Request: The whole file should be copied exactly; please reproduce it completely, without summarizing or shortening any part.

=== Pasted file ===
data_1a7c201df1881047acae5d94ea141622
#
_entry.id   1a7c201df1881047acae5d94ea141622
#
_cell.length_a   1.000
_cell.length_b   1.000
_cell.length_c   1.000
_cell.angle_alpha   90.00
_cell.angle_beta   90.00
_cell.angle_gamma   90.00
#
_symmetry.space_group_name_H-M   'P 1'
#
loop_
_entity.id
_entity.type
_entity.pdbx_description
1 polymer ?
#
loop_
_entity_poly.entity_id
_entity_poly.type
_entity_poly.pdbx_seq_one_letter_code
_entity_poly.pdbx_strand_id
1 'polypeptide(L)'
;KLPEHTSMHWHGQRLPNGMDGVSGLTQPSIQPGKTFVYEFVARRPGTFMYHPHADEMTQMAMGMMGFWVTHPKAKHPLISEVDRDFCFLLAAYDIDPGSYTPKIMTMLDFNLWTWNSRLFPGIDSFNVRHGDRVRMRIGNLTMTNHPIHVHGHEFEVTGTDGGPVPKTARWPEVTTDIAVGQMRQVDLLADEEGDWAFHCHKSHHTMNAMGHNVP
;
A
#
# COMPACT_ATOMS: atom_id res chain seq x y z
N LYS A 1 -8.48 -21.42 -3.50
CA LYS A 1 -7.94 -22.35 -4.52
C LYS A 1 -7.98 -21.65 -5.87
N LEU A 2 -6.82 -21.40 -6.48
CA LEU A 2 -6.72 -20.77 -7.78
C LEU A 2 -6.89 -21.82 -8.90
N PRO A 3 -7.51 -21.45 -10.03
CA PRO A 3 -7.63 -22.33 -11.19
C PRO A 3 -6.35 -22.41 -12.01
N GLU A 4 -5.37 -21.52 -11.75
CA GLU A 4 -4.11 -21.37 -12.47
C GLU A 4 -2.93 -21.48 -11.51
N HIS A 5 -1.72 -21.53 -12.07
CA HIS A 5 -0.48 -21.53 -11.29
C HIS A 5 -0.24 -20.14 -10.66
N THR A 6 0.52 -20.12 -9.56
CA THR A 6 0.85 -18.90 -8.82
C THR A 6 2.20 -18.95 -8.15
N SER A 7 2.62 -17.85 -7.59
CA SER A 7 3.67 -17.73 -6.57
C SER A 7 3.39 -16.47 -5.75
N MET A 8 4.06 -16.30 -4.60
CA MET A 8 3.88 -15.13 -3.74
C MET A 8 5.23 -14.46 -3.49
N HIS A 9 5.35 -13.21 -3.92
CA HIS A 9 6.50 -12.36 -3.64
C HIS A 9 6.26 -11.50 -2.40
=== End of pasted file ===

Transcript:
data_1a7c201df1881047acae5d94ea141622
#
_entry.id   1a7c201df1881047acae5d94ea141622
#
_cell.length_a   1.000
_cell.length_b   1.000
_cell.length_c   1.000
_cell.angle_alpha   90.00
_cell.angle_beta   90.00
_cell.angle_gamma   90.00
#
_symmetry.space_group_name_H-M   'P 1'
#
loop_
_entity.id
_entity.type
_entity.pdbx_description
1 polymer ?
#
loop_
_entity_poly.entity_id
_entity_poly.type
_entity_poly.pdbx_seq_one_letter_code
_entity_poly.pdbx_strand_id
1 'polypeptide(L)'
;KLPEHTSMHWHGQRLPNGMDGVSGLTQPSIQPGKTFVYEFVARRPGTFMYHPHADEMTQMAMGMMGFWVTHPKAKHPLISEVDRDFCFLLAAYDIDPGSYTPKIMTMLDFNLWTWNSRLFPGIDSFNVRHGDRVRMRIGNLTMTNHPIHVHGHEFEVTGTDGGPVPKTARWPEVTTDIAVGQMRQVDLLADEEGDWAFHCHKSHHTMNAMGHNVP
;
A
#
# COMPACT_ATOMS: atom_id res chain seq x y z
N LYS A 1 -8.48 -21.42 -3.50
CA LYS A 1 -7.94 -22.35 -4.52
C LYS A 1 -7.98 -21.65 -5.87
N LEU A 2 -6.82 -21.40 -6.48
CA LEU A 2 -6.72 -20.77 -7.78
C LEU A 2 -6.89 -21.82 -8.90
N PRO A 3 -7.51 -21.45 -10.03
CA PRO A 3 -7.63 -22.33 -11.19
C PRO A 3 -6.35 -22.41 -12.01
N GLU A 4 -5.37 -21.52 -11.75
CA GLU A 4 -4.11 -21.37 -12.47
C GLU A 4 -2.93 -21.48 -11.51
N HIS A 5 -1.72 -21.53 -12.07
CA HIS A 5 -0.48 -21.53 -11.29
C HIS A 5 -0.24 -20.14 -10.66
N THR A 6 0.52 -20.12 -9.56
CA THR A 6 0.85 -18.90 -8.82
C THR A 6 2.20 -18.95 -8.15
N SER A 7 2.62 -17.85 -7.59
CA SER A 7 3.67 -17.73 -6.57
C SER A 7 3.39 -16.47 -5.75
N MET A 8 4.06 -16.30 -4.60
CA MET A 8 3.88 -15.13 -3.74
C MET A 8 5.23 -14.46 -3.49
N HIS A 9 5.35 -13.21 -3.92
CA HIS A 9 6.50 -12.36 -3.64
C HIS A 9 6.26 -11.50 -2.40